Camilla is much more 'real' than much of L'Engle's Young Adult fiction, which is somewhere in the science fiction/fantasy/metaphysical realm (think A Wrinkle in Time or A Swiftly Tilting Planet.) But, although Camilla's genre was more like L'Engle's works for adults, this book lacked the depth and the rich language that make me cherish books like The Crosswicks Journal. It was sweet and familiar: the bitter disappointment of first realizing people you want to look up to aren't perfect, the frustration of realizing you can't make the world alright, the giddy happiness of a first crush. But unless you happen to be a 15- or 16-year old girl yourself, you know – as Camilla doesn't – that she's still got so much to learn. Although I could recognize and empathize with Camilla's coming of age, I found myself wondering if a meeting with Camilla 10 years later might not be more intellectually satisfying.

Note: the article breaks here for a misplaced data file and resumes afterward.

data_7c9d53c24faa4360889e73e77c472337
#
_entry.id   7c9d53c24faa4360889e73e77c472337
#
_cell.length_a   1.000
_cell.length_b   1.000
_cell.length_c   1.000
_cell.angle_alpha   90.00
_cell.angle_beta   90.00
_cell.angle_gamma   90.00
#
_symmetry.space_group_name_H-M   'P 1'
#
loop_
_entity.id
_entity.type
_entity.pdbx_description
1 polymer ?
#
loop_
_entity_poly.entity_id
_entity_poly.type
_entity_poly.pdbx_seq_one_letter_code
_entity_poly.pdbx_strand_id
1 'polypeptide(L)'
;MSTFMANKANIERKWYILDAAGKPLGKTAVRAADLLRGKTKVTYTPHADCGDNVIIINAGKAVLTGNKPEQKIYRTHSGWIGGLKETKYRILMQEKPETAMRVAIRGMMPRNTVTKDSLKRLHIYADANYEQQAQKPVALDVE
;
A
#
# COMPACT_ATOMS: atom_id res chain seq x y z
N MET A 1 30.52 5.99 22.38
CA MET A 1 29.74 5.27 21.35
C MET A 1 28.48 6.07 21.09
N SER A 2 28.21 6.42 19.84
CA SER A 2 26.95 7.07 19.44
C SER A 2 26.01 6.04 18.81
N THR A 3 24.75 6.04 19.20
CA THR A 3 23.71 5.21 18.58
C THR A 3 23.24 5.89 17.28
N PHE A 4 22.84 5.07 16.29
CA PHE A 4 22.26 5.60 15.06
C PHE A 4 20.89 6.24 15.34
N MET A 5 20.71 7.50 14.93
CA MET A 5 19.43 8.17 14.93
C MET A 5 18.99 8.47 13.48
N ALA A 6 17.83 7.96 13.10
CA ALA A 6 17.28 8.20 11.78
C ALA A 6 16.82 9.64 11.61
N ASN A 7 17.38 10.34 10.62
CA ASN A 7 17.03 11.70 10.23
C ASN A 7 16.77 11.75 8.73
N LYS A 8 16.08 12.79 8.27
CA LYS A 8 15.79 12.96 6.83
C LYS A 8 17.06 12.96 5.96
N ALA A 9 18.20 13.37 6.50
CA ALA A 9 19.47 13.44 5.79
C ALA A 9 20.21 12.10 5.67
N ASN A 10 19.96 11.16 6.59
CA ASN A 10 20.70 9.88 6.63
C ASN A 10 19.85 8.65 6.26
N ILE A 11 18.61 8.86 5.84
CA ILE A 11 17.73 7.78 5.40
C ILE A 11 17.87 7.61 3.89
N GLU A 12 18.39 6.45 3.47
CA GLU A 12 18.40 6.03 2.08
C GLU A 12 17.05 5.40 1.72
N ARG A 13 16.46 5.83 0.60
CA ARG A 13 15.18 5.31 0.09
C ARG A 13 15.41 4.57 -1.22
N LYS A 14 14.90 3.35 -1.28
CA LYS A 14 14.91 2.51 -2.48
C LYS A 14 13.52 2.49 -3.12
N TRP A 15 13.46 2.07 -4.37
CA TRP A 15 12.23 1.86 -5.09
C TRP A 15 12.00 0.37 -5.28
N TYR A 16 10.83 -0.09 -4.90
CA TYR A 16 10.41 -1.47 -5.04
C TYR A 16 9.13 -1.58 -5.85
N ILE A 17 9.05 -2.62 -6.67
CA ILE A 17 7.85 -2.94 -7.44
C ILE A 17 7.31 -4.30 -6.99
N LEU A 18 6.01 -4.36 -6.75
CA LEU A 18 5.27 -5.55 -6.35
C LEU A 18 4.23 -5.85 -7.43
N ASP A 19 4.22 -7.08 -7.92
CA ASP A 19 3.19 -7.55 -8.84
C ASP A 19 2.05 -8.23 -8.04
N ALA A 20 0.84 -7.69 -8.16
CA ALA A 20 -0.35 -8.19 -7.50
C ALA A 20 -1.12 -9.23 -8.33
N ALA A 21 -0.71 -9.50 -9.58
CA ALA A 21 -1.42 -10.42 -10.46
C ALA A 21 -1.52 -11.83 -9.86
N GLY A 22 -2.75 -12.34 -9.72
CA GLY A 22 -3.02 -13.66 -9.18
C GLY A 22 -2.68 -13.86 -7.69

Camilla's questions about the existence of God are what I'd expect from a 15-year old in her position, but they're ultimately neither satisfying nor very insightful. The recurring theme that being truly alive is the most important thing one can do – that to stop caring is a form of spiritual death – is phrased as a sort of adolescent rebellion. Where is the subtlety and grace with which L'Engle typically explores these subjects? Ultimately, I have to suggest passing on this book, and reading (or re-reading) one of her other works. Luckily, she was prolific enough that that's not hard to do. ( )
  monarchi | Jul 7, 2008 |
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To Hugh Franklin